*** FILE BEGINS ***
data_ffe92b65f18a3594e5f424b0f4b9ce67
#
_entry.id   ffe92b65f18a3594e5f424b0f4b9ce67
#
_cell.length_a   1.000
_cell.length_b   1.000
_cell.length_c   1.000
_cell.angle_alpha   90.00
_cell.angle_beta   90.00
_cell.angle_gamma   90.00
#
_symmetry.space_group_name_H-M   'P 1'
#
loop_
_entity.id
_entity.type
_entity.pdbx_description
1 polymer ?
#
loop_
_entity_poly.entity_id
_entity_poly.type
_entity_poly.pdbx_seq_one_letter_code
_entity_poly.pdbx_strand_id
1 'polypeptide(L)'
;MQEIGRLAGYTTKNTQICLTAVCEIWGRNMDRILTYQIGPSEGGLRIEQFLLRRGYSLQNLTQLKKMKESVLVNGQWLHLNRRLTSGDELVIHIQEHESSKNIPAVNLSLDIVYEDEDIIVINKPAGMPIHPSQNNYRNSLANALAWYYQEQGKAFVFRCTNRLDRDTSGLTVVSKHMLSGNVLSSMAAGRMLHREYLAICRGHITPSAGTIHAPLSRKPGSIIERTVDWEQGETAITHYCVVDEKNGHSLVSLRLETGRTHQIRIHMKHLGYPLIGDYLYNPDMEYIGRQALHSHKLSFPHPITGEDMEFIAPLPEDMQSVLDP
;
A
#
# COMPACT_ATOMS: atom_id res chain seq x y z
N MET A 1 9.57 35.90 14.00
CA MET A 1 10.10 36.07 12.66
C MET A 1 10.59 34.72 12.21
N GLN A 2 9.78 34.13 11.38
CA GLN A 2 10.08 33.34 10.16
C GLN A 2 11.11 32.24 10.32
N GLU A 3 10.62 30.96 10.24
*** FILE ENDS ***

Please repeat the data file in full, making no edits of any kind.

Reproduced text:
data_ffe92b65f18a3594e5f424b0f4b9ce67
#
_entry.id   ffe92b65f18a3594e5f424b0f4b9ce67
#
_cell.length_a   1.000
_cell.length_b   1.000
_cell.length_c   1.000
_cell.angle_alpha   90.00
_cell.angle_beta   90.00
_cell.angle_gamma   90.00
#
_symmetry.space_group_name_H-M   'P 1'
#
loop_
_entity.id
_entity.type
_entity.pdbx_description
1 polymer ?
#
loop_
_entity_poly.entity_id
_entity_poly.type
_entity_poly.pdbx_seq_one_letter_code
_entity_poly.pdbx_strand_id
1 'polypeptide(L)'
;MQEIGRLAGYTTKNTQICLTAVCEIWGRNMDRILTYQIGPSEGGLRIEQFLLRRGYSLQNLTQLKKMKESVLVNGQWLHLNRRLTSGDELVIHIQEHESSKNIPAVNLSLDIVYEDEDIIVINKPAGMPIHPSQNNYRNSLANALAWYYQEQGKAFVFRCTNRLDRDTSGLTVVSKHMLSGNVLSSMAAGRMLHREYLAICRGHITPSAGTIHAPLSRKPGSIIERTVDWEQGETAITHYCVVDEKNGHSLVSLRLETGRTHQIRIHMKHLGYPLIGDYLYNPDMEYIGRQALHSHKLSFPHPITGEDMEFIAPLPEDMQSVLDP
;
A
#
# COMPACT_ATOMS: atom_id res chain seq x y z
N MET A 1 9.57 35.90 14.00
CA MET A 1 10.10 36.07 12.66
C MET A 1 10.59 34.72 12.21
N GLN A 2 9.78 34.13 11.38
CA GLN A 2 10.08 33.34 10.16
C GLN A 2 11.11 32.24 10.32
N GLU A 3 10.62 30.96 10.24